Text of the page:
Creating SSH Tunnels Easily With ProxyCommand Using Netcat And, Ssh's Built-in JumpHost Option.

Table of Contents


Creating an SSH Tunnel

I wanted to add a bit of security when connecting to my main server. Currently my security consists of an uncommon port, no root access and, key only access. I tend to rotate my device’ IP addresses which as ruled out a UFW rule - with this I’d be content under normal circumstances.

SSH Built in JumpHost

Assuming you have HostA and HostB set up in your ~/.ssh/config file creating a tunnel is a simple one-liner.

ssh -J HostB HostA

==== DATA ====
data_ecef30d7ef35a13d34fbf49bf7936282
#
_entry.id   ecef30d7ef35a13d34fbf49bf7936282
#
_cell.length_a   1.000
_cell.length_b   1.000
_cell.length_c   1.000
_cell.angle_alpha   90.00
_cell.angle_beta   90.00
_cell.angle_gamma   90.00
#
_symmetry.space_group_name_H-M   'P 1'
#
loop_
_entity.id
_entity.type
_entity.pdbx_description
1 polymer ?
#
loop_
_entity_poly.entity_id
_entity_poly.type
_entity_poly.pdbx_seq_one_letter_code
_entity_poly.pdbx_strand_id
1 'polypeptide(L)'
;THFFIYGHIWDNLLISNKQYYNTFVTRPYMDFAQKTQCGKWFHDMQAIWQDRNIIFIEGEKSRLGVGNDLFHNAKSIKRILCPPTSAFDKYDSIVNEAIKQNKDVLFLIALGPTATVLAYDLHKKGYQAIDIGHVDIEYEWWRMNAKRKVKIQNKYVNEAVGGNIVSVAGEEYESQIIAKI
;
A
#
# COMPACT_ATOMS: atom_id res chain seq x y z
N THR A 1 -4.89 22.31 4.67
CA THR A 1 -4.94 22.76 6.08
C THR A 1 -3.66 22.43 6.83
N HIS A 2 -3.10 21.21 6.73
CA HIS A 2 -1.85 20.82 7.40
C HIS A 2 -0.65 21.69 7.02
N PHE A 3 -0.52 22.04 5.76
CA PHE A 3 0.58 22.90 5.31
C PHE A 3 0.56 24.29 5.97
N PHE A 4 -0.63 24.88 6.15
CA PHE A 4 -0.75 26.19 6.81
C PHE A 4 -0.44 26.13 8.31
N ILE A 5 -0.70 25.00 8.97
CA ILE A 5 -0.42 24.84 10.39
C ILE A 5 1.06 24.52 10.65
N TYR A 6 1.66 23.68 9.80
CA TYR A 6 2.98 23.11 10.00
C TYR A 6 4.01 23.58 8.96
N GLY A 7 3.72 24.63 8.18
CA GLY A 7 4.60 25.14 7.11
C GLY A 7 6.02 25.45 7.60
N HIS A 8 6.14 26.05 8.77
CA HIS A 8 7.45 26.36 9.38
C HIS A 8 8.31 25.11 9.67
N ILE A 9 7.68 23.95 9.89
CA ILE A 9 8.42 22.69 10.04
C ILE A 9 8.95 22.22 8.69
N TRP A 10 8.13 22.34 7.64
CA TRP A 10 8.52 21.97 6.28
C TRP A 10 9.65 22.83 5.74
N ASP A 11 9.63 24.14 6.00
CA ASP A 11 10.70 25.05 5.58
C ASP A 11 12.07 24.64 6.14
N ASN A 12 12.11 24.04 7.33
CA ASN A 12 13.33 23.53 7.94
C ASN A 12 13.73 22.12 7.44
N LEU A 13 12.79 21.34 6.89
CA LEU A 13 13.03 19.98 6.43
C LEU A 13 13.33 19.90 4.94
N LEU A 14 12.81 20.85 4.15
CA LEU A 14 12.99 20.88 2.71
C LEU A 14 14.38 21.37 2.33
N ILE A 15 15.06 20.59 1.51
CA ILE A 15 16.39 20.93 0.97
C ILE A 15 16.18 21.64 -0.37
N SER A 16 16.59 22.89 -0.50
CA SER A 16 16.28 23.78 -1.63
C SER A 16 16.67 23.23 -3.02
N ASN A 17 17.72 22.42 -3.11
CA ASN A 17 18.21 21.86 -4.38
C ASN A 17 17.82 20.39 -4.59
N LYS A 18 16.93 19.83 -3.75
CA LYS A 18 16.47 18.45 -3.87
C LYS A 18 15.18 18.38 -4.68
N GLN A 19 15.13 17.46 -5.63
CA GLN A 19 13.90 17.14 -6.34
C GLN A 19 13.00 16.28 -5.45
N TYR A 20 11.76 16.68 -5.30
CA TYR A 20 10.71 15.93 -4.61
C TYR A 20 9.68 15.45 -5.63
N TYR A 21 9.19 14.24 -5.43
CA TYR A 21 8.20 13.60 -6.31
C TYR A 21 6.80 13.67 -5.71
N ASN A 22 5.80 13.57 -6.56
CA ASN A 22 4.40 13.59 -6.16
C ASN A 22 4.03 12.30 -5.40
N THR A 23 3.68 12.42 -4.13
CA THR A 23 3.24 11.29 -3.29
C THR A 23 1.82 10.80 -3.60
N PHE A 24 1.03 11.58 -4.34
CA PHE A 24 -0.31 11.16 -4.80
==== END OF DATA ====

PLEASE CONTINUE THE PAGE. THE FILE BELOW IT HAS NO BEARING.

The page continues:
This will connect from your client to HostB and then onwards to HostA.

I’m currently using this method. This allows me to rotate my personal device IPs connecting to an intermediary server with a static IP which is on my main server’s allow list.

BONUS add some extra layers using multiple -J flags in your chain. ssh -J HostC -J HostB HostA

JumpHost + PortForward

Add -L <PORT>:<LOCALHOST>:<PORT> to the above proxychain to create a secured means to forward local ports.

netcat Based Proxy

With the use of netcat we can setup a ProxyCommand option on the Host in the ~/.ssh/config file that will create the tunnel from HostB to HostA.

NOTE the ProxyCommand option can be passed via the ssh cli using a flag -o "ProxyCommand <nc command>"

# Assume you have HOSTA configured above 
# without the ProxyCommand option

Host <NAME>
	HostName 		<IP>
	Port 			<PORT>
	IdentityFile 	<PATH>
	Compression 	<YES>
	ProxyCommand 	ssh HOSTA nc %h %p```

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